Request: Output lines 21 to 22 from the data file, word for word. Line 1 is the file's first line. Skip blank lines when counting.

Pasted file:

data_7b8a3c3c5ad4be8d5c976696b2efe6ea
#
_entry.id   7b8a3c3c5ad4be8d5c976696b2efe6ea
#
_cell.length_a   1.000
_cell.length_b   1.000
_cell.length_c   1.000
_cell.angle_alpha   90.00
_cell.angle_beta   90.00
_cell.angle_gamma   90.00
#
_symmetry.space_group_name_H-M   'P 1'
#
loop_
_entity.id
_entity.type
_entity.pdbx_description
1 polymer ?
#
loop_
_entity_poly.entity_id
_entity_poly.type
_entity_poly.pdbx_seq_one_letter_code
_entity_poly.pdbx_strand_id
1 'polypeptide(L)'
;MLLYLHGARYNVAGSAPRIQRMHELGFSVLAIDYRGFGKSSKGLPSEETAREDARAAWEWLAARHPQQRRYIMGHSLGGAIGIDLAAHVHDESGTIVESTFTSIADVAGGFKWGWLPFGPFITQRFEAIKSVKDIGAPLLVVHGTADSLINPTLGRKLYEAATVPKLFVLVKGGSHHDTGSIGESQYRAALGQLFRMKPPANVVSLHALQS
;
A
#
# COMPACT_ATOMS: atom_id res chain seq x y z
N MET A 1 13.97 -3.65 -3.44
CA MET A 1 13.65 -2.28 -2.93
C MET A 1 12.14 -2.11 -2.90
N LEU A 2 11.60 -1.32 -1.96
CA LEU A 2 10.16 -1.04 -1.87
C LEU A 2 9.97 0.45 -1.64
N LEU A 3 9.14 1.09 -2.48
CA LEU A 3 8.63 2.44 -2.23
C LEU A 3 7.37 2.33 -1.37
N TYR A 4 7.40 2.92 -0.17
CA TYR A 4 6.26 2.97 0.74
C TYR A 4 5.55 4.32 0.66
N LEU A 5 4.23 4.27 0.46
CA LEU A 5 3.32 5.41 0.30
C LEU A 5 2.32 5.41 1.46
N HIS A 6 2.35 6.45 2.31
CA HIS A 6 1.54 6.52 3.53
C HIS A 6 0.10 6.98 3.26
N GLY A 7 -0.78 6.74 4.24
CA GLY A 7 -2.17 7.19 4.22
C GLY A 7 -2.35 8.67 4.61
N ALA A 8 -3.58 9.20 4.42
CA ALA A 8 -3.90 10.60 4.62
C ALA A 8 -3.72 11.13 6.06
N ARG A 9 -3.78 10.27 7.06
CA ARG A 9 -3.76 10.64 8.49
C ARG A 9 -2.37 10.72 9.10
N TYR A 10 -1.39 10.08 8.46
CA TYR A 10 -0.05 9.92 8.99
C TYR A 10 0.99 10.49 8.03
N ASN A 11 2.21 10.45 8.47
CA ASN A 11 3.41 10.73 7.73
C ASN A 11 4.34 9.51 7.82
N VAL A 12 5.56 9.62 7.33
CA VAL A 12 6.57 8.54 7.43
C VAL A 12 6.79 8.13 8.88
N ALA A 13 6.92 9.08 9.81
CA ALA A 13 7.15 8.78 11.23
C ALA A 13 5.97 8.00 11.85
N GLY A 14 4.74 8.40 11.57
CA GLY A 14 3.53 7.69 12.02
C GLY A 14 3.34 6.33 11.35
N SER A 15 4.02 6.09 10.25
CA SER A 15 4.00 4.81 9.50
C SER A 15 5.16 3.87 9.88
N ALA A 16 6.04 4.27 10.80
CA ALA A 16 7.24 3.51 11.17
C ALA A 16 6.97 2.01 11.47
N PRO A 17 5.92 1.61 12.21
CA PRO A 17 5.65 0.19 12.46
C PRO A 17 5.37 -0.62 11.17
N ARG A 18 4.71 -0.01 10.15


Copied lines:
_entity_poly.entity_id
_entity_poly.type